August 26, 2015
By Brian Pittman, Wilder Research
Like any large infrastructure project, the Green Line construction posed considerable risks to businesses operating on the line. To help understand how these changes impacted local businesses, Wilder Research partnered with the CCFC's Business Resources Collaborative to survey more than 200 business representatives along the Green Line. This information provides useful feedback for similar projects, and the findings provide an opportunity to reflect on the challenges and successes encountered by businesses during and after construction. We would like to share three vital findings from this research.
1. Businesses experienced considerable disruption related to the Green Line construction. Most businesses reported lengthy street and sidewalk closures, and many observed decreases in traffic, customers, and sales. Smaller businesses, businesses that owned their space, and businesses that sold products (rather than services) were particularly hard hit. Loss of parking was one of the more disruptive impacts. Most businesses reported losing on-street parking during the construction, and this issue continues with half of those surveyed reporting their business currently does not have enough parking.
2. Loss-mitigation strategies reached those most in need. The diversity of services and strategies, with the most intense being offered to the businesses most in need, provided a clear benefit to businesses on the corridor. Most businesses accessed external services or assistance (e.g., financial support, marketing, outreach) and more than half implemented their own loss-mitigation strategies (like increased marketing, coupons, etc.). Businesses were largely satisfied with the services they received and felt that their own low-mitigation strategies were reasonably effective. Supplementing business-initiated loss-mitigation efforts with financial support like forgivable loans provided the greatest support for businesses during construction. The combination ensured that businesses received assistance during lean times while also ensuring they did everything they could to keep their customer base.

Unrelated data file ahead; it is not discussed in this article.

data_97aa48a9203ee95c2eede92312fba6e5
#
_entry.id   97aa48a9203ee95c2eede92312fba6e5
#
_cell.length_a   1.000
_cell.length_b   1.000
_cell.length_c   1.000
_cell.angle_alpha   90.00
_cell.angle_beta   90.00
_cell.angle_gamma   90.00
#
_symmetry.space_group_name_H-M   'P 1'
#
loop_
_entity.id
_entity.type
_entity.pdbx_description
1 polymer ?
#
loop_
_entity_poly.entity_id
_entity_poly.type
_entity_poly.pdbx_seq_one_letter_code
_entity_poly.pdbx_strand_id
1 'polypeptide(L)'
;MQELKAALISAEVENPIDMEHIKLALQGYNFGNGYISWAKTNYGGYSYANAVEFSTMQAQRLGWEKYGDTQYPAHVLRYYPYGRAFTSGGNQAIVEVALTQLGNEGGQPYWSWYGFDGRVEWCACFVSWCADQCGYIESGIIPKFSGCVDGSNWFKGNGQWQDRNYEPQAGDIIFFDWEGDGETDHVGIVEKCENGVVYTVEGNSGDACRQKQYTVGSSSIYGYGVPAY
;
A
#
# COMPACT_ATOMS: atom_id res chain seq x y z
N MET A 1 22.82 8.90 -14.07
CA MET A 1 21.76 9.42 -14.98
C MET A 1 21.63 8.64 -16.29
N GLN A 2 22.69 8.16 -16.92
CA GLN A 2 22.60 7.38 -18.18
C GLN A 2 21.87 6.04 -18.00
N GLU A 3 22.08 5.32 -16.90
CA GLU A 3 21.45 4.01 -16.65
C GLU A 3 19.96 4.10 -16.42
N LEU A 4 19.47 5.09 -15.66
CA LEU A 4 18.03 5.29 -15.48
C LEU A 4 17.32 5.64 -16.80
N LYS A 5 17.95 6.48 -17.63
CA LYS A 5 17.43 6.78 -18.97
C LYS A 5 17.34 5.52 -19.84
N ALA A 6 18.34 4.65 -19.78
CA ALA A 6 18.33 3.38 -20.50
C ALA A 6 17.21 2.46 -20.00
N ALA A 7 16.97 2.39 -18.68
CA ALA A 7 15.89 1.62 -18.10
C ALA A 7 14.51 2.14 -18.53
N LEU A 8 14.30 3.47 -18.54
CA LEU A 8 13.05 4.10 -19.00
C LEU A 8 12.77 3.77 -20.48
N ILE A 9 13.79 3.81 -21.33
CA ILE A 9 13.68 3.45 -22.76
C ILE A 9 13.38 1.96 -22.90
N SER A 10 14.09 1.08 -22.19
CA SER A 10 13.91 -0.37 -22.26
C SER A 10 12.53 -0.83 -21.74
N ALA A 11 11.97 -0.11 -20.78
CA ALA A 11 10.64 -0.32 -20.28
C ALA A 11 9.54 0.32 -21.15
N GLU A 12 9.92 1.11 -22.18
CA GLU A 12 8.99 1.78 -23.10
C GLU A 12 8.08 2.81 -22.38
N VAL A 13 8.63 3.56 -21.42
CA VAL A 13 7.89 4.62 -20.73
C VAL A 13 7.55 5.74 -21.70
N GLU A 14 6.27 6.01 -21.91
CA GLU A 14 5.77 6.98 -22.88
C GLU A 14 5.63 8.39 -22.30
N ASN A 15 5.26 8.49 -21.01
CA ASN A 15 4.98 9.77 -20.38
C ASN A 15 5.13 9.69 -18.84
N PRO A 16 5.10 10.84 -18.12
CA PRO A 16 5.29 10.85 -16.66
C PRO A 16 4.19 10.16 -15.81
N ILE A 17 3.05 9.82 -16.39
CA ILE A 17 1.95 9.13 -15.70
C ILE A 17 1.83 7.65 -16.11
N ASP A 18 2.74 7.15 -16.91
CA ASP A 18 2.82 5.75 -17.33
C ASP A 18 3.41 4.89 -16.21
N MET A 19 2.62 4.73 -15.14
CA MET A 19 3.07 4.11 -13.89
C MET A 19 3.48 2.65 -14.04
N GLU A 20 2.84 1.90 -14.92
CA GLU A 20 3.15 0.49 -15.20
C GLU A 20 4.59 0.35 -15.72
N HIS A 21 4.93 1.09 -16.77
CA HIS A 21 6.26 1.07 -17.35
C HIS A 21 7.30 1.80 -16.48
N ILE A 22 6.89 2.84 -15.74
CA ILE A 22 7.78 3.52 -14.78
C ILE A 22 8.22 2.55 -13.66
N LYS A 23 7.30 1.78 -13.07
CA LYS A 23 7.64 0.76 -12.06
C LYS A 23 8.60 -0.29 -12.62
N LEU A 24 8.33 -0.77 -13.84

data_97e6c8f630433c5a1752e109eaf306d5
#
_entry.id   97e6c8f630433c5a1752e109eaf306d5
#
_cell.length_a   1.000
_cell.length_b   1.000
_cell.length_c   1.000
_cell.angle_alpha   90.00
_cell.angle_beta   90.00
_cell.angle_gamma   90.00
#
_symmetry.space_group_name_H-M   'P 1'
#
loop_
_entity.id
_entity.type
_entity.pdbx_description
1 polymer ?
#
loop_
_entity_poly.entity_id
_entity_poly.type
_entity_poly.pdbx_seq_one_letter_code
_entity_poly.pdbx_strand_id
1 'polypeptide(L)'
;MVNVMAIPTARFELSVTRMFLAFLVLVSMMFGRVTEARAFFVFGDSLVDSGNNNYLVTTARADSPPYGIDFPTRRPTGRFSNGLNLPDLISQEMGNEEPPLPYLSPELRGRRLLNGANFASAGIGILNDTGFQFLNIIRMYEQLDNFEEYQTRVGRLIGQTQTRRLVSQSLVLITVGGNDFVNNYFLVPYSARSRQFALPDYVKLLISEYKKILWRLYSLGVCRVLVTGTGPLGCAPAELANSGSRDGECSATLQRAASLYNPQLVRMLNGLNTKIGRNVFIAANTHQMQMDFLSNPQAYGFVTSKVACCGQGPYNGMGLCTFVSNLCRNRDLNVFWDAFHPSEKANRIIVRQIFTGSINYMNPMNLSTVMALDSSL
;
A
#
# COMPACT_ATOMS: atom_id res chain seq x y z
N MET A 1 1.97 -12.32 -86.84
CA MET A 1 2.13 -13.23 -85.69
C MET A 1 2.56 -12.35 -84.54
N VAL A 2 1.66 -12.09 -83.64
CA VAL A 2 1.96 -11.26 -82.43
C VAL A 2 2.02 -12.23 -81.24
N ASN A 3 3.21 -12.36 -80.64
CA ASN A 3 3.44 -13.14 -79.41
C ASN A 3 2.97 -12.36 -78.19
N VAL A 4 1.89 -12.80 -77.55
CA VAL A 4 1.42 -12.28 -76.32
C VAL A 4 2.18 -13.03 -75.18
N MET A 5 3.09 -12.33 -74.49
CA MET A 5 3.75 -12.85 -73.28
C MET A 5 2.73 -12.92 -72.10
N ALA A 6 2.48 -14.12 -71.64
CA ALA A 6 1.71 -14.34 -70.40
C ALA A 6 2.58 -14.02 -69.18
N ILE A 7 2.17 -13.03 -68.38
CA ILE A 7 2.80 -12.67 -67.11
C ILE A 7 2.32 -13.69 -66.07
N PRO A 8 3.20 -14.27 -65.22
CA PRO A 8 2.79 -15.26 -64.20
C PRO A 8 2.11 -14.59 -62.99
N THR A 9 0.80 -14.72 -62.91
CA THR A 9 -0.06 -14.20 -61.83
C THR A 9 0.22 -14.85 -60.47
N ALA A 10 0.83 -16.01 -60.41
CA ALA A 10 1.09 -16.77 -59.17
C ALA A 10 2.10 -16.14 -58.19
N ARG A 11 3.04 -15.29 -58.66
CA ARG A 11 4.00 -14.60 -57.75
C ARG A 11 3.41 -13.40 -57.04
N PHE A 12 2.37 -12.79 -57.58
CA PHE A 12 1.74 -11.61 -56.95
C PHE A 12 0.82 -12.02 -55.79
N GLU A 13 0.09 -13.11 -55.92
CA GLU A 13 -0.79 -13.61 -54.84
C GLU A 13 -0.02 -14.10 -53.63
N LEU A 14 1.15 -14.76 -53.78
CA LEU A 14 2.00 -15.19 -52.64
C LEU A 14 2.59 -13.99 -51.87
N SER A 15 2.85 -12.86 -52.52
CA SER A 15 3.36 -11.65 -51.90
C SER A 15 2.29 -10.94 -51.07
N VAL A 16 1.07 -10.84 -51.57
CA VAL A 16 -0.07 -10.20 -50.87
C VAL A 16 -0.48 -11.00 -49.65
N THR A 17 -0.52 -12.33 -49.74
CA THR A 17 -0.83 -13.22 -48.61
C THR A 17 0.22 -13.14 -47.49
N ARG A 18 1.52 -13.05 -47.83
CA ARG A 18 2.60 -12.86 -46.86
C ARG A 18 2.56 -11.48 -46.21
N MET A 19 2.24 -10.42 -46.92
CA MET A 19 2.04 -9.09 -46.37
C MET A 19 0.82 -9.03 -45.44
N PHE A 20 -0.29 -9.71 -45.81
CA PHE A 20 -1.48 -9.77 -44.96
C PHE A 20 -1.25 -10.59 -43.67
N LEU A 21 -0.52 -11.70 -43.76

3. Businesses are optimistic if apprehensive about the future. The new environment along the Central Corridor is part of a potentially bright future for businesses even if some uncertainty remains. Most Green Line businesses think they will still be operating at their current location in five years, and the majority of businesses think their number of customers, sales, and profits will increase in that time. While a few businesses voiced concerns related to parking and customer access related to the Green Line, more businesses identified opportunities related to the light rail and surrounding development.
This research looks back on how businesses and stakeholders responded to the challenges of the Green Line construction, but it is important to note that the work to shape our community in healthy and positive ways did not end with the start of the Green Line. As businesses adapt and look to thrive in the post-construction environment, we encourage everyone to support the businesses that make the Central Corridor great.
Click here for the 2015 BRC Final Report: Healthy Local Businesses, Healthy Communities.